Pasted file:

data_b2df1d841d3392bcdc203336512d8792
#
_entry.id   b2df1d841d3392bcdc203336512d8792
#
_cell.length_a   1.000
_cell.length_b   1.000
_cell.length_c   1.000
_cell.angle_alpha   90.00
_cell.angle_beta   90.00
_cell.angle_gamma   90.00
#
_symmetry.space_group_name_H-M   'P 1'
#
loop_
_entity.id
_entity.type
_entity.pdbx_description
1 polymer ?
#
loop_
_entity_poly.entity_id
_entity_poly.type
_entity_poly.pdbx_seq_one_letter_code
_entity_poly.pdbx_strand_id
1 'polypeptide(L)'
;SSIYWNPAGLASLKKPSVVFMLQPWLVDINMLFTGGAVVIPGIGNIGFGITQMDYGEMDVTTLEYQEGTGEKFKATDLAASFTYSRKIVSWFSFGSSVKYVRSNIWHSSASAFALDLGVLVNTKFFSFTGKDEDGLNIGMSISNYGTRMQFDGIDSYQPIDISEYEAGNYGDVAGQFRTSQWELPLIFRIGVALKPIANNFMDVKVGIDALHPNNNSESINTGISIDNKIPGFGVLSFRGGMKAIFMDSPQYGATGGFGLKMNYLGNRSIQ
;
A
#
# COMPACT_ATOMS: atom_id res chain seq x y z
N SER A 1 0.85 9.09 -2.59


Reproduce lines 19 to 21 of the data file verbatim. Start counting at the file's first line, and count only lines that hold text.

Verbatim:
#
loop_
_entity_poly.entity_id